TED is a complex autoimmune disease that can result in vision loss, disfigurement, and decreased QoL. Developments in our understanding of the pathophysiology of TED have led to a paradigm shift in TED management. Traditionally, corticosteroids, radiation therapy, and surgical correction were the mainstays of treatment. In 2020, the FDA approved teprotumumab for the treatment of TED after pivotal phase 2 and 3 RCTs showed significant improvement in proptosis, diplopia, QoL, and CAS. Teprotumumab is a promising therapy for patients with active moderate to severe TED, particularly for patients with proptosis and/or diplopia. Long-term efficacy studies are still needed to better assess the durability of all treatment options available. Several emerging treatments are in the pipeline, as research has shifted to the development of additional targeted molecular therapies. It remains to be determined how new therapeutic options will continue to change the treatment paradigm of TED.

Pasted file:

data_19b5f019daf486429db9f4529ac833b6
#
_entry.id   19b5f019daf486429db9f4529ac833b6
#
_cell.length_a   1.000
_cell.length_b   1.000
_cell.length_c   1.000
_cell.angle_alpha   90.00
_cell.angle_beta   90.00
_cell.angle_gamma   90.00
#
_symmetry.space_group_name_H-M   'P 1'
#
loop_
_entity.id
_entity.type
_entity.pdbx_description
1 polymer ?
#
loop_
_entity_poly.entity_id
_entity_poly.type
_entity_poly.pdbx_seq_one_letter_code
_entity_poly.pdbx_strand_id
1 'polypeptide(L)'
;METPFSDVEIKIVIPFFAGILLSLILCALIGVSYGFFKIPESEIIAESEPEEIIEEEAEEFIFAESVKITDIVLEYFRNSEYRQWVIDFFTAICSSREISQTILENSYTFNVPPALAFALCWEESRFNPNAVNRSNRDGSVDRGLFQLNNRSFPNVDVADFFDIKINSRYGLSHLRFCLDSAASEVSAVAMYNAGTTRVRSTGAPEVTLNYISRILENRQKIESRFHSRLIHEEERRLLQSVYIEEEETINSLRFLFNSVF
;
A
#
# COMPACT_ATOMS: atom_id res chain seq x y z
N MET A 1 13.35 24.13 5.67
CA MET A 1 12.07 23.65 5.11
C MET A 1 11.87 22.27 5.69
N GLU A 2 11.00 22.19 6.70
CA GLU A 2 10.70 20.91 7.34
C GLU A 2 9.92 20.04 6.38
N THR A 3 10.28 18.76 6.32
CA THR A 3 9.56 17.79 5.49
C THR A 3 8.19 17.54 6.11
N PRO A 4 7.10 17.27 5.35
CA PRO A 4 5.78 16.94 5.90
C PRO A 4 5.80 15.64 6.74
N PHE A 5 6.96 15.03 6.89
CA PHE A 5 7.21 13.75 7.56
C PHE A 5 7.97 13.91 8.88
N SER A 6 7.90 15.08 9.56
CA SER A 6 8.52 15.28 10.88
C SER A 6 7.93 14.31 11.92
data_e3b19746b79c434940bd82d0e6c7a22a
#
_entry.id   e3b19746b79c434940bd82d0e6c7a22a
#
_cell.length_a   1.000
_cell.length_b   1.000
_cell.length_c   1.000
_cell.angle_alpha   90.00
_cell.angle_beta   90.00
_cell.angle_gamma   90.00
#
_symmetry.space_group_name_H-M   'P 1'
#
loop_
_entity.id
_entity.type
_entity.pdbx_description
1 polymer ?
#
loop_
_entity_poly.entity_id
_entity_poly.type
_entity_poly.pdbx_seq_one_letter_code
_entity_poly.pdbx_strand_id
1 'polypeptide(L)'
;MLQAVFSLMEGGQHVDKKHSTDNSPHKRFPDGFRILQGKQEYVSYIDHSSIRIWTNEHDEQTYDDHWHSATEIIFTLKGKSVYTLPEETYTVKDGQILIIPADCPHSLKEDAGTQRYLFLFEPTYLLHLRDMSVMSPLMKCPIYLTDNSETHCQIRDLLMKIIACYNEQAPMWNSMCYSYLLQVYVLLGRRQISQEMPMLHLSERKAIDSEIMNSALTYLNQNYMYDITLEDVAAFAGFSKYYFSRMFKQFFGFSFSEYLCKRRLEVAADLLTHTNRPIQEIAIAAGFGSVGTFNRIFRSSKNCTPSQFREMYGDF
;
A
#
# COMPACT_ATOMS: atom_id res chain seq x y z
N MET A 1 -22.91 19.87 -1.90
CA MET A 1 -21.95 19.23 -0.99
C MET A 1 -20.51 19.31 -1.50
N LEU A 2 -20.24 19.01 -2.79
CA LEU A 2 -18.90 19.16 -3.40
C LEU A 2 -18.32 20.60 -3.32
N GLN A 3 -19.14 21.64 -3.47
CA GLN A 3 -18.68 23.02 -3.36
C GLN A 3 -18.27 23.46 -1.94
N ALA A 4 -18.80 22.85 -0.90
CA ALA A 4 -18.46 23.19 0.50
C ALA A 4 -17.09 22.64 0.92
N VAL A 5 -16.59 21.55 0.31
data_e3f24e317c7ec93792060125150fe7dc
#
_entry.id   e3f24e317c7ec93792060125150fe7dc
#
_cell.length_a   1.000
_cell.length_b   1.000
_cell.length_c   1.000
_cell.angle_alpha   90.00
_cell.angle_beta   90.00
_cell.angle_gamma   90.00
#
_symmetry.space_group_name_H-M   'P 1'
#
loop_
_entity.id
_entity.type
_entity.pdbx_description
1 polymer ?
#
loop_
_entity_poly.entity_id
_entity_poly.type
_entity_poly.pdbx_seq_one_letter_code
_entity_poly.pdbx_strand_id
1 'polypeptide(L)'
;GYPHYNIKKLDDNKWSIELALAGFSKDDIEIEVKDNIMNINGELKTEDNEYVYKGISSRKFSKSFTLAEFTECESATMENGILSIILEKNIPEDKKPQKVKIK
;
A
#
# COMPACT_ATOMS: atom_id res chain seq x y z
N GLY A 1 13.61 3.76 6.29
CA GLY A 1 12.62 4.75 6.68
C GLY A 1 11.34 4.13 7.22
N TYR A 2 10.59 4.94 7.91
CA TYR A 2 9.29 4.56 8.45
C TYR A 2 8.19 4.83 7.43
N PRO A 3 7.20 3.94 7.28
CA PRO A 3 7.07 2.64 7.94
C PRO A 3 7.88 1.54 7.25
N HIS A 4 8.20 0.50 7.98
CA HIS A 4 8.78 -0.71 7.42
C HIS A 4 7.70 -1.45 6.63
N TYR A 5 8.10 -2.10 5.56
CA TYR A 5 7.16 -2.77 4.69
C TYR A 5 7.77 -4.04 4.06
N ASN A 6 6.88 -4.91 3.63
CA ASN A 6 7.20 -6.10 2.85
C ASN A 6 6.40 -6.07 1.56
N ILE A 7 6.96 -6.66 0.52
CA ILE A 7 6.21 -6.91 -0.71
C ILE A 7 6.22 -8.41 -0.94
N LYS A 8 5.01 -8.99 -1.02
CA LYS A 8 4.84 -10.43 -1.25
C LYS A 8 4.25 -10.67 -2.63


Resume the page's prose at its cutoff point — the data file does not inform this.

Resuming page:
APD, afferent pupillary defect; CAS, Clinical Activity Score; CON, compressive optic neuropathy; EUGOGO, European Group on Graves' Orbitopathy; FDA, US Food and Drug Administration; GD, Graves disease; GI, gastrointestinal; IGF-1R, insulin-like growth factor 1 receptor; IgG, immunoglobulin G; IV, intravenous; MMF, mycophenolate; ORT, orbital radiation; QoL, quality of life; RCT, randomized controlled trial; TED, thyroid eye disease; TSH, thyrotropin; TSHR, thyrotropin receptor; TSI, thyroid-stimulating immunoglobulin.
Some or all data generated or analyzed during this study are included in this published article or in the data repositories listed in "References."
J Endo Soc. 2021;5(5) © 2021 Endocrine Society